It's official: on Tuesday, the Israeli government gave the Simon Wiesenthal Center the go-ahead to begin digging the foundation of its so-called Museum of Tolerance, a name that would be ironic if Israel's political discourse hadn't become so mutilated that words like"tolerance" had simply stopped meaning anything. The museum is set to be built on the site of Jerusalem's Mamilla cemetery, a storied Muslim burial ground that dates to the 7th Century. Already hundreds of graves have been dug up and desecrated to make room for the angled planes of the Tolerance center, and the museum's construction crews are now free to build on thousands more.
The news that Israel's Interior Ministry has approved the museum's building plans was not unexpected but it is still devastating. It is the final defeat in nearly a decade's worth of efforts by Palestinians, Israelis, academics, and human rights groups to stop the desecration. Or rather, it is the final nail in the coffin of a desperate bid to save a sacred piece of Palestinian history -- before that coffin gets dug up and re-buried, that is.
The historical and religious importance of Mamilla cemetery (originally the Ma’man Allah cemetery) is well documented. Situated half a kilometer west of the Old City's walls, the cemetery is reputed to contain the remains of some of Jerusalem's oldest, most celebrated families as well as those of religious leaders, pilgrims, officers and soldiers of Saladin's army, every-day Jerusalemites, and even companions of the Prophet Muhammad. In its graves lie the secrets and stories of centuries of Palestinian history, most if not all of which managed to survived Persian siege, Christian crusades, Ottoman conquest, and British rule. Indeed, it was only after west Jerusalem was absorbed into Israel in 1948 that the "indignities" began, as Rashid Khalidi explains in an elegant essay recently published in Jadaliyya. (Khalidi's ancestors are, or at least were, among those buried in the Mamilla Cemetery, and he has been a leader of the Campaign to Preserve Mamilla Jerusalem Cemetery.)
Given various Israeli state agencies’ appropriation of religious holdings such as Mamilla, it goes without saying that such sites could not be protected, preserved or restored by the appropriate religious authorities. This is despite the fact that these authorities hold unassailable legal title to these properties, a title that the discriminatory legal system of the Israeli state does not recognize. Thus before sections of the cemetery were earlier turned into a parking lot, a park, or other profane purposes starting in the 1960s, they had been allowed to deteriorate significantly. This is what is currently happening to the remaining untouched area at the eastern end of the cemetery where numerous gravestones can still be seen. With the Muslim religious authorities forbidden from tending it, this remnant of the cemetery has become overgrown. Vandals have knocked down gravestones. The area came to be known as a seedy, disreputable, and dangerous place at night. The Jerusalem Municipality has repeatedly used earth-movers and other heavy equipment to remove both ancient grave markers and more recent ones restored by families or by private associations. The most recent episode of this sort took place on the night of June 25-26, 2011, when about 100 gravestones were destroyed by bulldozers.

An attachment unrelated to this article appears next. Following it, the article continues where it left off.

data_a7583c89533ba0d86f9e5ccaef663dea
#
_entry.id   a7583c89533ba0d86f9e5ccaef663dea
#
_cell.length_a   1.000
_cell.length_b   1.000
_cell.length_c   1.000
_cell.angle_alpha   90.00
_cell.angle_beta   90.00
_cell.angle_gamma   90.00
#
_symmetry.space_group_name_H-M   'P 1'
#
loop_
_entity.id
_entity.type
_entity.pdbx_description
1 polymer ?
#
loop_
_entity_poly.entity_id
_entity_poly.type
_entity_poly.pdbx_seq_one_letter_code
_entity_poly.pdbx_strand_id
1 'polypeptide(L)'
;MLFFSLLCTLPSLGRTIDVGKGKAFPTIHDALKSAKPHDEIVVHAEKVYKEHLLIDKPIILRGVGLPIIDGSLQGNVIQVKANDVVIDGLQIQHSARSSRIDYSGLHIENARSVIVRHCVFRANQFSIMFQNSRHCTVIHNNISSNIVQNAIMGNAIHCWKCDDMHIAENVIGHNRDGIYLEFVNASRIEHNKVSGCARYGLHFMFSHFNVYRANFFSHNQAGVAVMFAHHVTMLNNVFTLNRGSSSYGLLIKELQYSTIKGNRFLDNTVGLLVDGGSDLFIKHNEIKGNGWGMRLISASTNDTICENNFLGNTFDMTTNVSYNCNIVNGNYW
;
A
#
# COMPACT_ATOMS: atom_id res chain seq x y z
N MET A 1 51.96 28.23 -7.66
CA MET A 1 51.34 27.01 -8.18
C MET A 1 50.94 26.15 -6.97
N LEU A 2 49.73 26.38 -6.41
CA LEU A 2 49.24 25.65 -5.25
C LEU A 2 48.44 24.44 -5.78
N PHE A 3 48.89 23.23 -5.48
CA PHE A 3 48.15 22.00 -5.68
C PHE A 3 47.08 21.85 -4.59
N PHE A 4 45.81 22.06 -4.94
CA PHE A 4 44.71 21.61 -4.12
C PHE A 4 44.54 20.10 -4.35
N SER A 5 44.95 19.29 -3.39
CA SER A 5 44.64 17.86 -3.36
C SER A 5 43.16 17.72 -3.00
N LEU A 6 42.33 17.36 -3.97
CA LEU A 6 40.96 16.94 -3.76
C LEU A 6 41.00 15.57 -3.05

I have now read these words several times, and each time I've been reminded -- overpoweringly -- of a pilgrimage I made two years ago to one of the only remaining Jewish cemeteries in Bialystok, Poland, birthplace of my grandfather and dozens of other relatives. The cemetery was deserted the day we visited and in bad disrepair. Of the original 40,000-50,000 headstones, all but 5,000 t0 7,000 had been destroyed or repurposed -- which is to say, uprooted, stolen, and turned into building fodder for streets, homes, and other random objects of daily living. Of those that remained, many had been toppled, and several bore the fresh, spray-painted markings of swastikas. Litter from picnics strafed the grounds.
Compared to the death camps and mass graves we'd visited the previous days, the desecrated Bialystok cemetery barely rated on the horror scale. And yet, there was something in the desecration, so common in those parts of the world as to be almost de rigueur, that suggested a level of intolerance so profound that the only option was complete erasure. It wasn't enough that a whole people and population had disappeared, they had to be redacted from history.
And now, of course, Israel is engaged in the same dance of intolerance, and once again we are reminded that the victim has become the victimizer, the desecrated has become the desecrator. And the vibrant history of a vital people is in danger of being lost. Which is, of course, the intent.